20 novembre 2013

OUVRAGE : W.A. Schabas, Y. McDermott, N. Hayes (eds.), The Ashgate Research Companion to International Criminal Law: Critical Perspectives

Kadidiatou HAMA

International criminal law is at a crucial point in its history and development, and the time is right for practitioners, academics and students to take stock of the lessons learnt from the past fifteen years, as the international community moves towards an increasingly uni-polar international criminal legal order, with the International Criminal Court (ICC) at the helm. This unique research companion takes a critical approach to a wide variety of theoretical, practical, legal and policy issues surrounding and underpinning the operation of international criminal law as applied by international criminal tribunals.

The book is divided into four main parts. The first part analyses international crimes and modes of liability, with a view to identifying areas which have been inconsistently or misguidedly interpreted, overlooked to date or are likely to be increasingly significant in future. The second part examines international criminal processes and procedures, and here the authors discuss issues such as victim participation and the rights of the accused. The third part is a discussion of complementarity and sentencing, while the final part of the book looks at international criminal justice in context. The authors raise issues which are likely to provide the most significant challenges and most promising opportunities for the continuing development of this body of law. As international criminal law becomes more established as a distinct discipline, it becomes imperative for international criminal scholarship to provide a degree of critical analysis, both of individual legal issues and of the international criminal project as a whole. This book represents an important collective effort to introduce an element of legal realism or critical legal studies into the academic discourse.


List of Abbreviations
List of Cases
Notes on Contributors

Niamh Hayes, Yvonne McDermott and William A. Schabas

Part I: International crimes and modes of liability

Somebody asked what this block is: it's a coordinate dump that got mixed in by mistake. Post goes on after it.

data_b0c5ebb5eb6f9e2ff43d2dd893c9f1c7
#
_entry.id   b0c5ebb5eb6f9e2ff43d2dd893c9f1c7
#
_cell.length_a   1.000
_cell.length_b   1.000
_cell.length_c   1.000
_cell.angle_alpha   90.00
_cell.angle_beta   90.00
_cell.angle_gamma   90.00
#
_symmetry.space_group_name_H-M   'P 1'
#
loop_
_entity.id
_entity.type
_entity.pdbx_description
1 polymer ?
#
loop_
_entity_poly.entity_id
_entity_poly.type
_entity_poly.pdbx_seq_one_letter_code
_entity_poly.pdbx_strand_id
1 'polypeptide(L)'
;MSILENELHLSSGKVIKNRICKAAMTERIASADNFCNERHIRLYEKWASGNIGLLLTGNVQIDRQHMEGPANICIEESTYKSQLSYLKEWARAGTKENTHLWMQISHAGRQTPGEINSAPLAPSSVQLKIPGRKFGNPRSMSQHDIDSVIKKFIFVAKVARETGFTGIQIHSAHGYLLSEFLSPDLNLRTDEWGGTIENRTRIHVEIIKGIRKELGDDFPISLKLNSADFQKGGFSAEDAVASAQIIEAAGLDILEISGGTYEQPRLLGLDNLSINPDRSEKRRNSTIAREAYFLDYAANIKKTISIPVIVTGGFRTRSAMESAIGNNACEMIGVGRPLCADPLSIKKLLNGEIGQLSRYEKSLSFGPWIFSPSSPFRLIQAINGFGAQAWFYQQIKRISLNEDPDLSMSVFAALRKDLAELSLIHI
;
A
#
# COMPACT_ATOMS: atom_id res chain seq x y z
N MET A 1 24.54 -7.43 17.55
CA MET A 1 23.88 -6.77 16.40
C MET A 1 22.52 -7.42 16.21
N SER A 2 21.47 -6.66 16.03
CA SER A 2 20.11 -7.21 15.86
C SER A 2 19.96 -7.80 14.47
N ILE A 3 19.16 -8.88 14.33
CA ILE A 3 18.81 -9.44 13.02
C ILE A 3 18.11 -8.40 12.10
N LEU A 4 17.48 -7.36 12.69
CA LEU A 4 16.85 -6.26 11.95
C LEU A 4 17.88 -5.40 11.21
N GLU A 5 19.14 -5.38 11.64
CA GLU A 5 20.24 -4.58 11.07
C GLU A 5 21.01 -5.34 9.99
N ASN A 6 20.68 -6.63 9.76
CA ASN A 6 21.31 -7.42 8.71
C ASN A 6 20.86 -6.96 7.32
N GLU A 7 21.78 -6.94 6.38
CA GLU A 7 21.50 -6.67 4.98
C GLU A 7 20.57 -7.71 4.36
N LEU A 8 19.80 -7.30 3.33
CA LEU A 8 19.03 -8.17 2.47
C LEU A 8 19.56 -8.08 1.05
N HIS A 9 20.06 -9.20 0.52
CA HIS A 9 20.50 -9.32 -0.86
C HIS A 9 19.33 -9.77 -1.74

Sisyphus Wept: Prosecuting Sexual Violence at the International Criminal Court
Niamh Hayes
Creating a Framework for the Prosecution of Environmental Crimes in International Criminal Law

Tara Smith
Alleged Aggression in Utopia: An International Criminal Law Examination Question for 2020
Roger S. Clark

The Special Tribunal for Lebanon and Terrorism as an International Crime: Reflections on the Judicial Function
Ben Saul
Damned If You Don’t: Liability for Omissions in International Criminal Law
Christopher Gosnell
Joint Criminal Enterprise Liability: Result Orientated Justice

Wayne Jordash
Part II: the InternatIonaL criminal process
Rights in Reverse: A Critical Analysis of Fair Trial Rights under International Criminal Law
Yvonne McDermott
Victims’ Participation at the International Criminal Court : Benefit or Burden?

Lorraine Smith-van Lin
A Shifting Scale of Power: Who is in Charge of the Charges at the International Criminal Court

Dov Jacobs
Distinguishing Creativity from Activism: International Criminal Law and the ‘Legitimacy’ of Judicial Development of the Law

Joseph Powderly
Equality of Arms in International Criminal Law : Continuing Challenges

Charles Chernor Jalloh and Amy DiBella
Protecting the Rights of the Accused in International Criminal Proceedings: Lip Service or Affirmative Action?

Colleen Rohan
Reconciliation and Sentencing in the Practice of the ad hoc Tribunals

Silvia D’Ascoli
Part III: Complementarity and sentencing: a discussion
A Sentence-Based Theory of Complementarity
Kevin Jon Heller
‘Sentencing Horror’ or ‘Sentencing Heuristic’? A Reply to Heller’s ‘Sentence-Based’ Theory of Complementarity

Carsten Stahn
Three Theories of Complementarity: Charge, Sentence or Process? A Comment on Kevin Heller’s Sentence-Based Theory of Complementarity

Darryl Robinson
 Part IV: InternatIonaL criminal justice in context
The Short Arm of International Criminal Law
William A. Schabas
Palestine and the Politics of International Criminal Justice

Michael Kearney and John Reynolds
Lions and Tigers and Deterrence, Oh My: Evaluating Expectations of International Criminal Justice

Kate Cronin-Furman and Amanda Taub
Hybrid Courts in Retrospect: Of Lost Legacies and Modest Futures

Pádraig McAuliffe
‘Political Trials’? The UN Security Council and the Development of International Criminal Law

David P. Forsythe
Expanding the Focus of the ‘African Criminal Court’

Kai Ambos
The Future of International Criminal Law and Transitional Justice

Mark A. Drumbl

The Ashgate Research Companion to International Criminal Law

William A. SCHABAS, Yvonne McDERMOTT, Niamh HAYES, The Ashgate Research Companion to International Criminal Law: Critical Perspectives, Londres, Ashgate, 2013 (600 pp.)

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